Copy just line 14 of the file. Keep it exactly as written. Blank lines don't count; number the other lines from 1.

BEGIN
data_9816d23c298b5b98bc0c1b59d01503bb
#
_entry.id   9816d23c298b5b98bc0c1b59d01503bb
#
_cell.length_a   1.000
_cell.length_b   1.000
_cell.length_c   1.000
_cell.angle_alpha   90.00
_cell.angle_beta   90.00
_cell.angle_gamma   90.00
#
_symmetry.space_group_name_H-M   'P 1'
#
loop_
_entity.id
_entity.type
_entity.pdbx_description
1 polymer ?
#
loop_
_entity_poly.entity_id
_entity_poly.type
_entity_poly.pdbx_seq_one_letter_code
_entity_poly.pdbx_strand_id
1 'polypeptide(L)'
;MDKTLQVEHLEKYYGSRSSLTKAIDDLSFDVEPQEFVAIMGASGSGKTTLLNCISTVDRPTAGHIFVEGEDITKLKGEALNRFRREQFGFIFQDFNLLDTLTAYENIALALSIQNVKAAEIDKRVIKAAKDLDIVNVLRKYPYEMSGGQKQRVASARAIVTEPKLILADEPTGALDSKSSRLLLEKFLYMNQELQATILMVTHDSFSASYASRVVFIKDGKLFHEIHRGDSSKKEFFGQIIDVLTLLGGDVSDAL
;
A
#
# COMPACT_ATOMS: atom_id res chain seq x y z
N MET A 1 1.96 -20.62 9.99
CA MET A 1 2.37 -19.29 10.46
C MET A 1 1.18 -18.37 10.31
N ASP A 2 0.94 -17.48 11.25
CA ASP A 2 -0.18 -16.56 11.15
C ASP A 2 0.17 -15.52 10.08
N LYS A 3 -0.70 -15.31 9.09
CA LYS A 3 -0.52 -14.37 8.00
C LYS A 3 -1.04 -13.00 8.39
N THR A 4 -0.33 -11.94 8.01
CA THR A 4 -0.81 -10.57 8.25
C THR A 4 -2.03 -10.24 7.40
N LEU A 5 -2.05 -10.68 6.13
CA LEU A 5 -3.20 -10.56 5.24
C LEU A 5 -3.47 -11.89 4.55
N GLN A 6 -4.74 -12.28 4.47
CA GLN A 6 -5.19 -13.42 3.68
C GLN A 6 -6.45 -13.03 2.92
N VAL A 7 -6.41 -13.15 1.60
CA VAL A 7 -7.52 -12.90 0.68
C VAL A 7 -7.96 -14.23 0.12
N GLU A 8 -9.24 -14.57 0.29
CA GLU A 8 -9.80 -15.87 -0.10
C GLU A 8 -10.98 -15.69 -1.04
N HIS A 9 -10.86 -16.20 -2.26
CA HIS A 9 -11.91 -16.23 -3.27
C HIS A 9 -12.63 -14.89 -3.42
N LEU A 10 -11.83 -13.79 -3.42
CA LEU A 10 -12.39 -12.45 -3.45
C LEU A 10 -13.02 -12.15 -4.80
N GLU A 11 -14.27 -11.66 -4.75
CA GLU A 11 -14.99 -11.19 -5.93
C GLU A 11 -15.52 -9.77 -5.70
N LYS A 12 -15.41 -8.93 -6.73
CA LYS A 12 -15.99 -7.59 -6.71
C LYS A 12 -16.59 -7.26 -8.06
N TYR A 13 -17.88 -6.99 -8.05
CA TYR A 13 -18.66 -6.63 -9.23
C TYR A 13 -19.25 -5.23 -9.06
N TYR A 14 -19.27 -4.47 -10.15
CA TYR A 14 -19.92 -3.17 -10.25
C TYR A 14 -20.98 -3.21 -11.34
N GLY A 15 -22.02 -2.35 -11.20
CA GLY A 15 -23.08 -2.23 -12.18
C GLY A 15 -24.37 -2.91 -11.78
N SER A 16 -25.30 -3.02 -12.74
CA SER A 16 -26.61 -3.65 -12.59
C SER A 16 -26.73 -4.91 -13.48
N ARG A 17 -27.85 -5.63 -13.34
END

loop_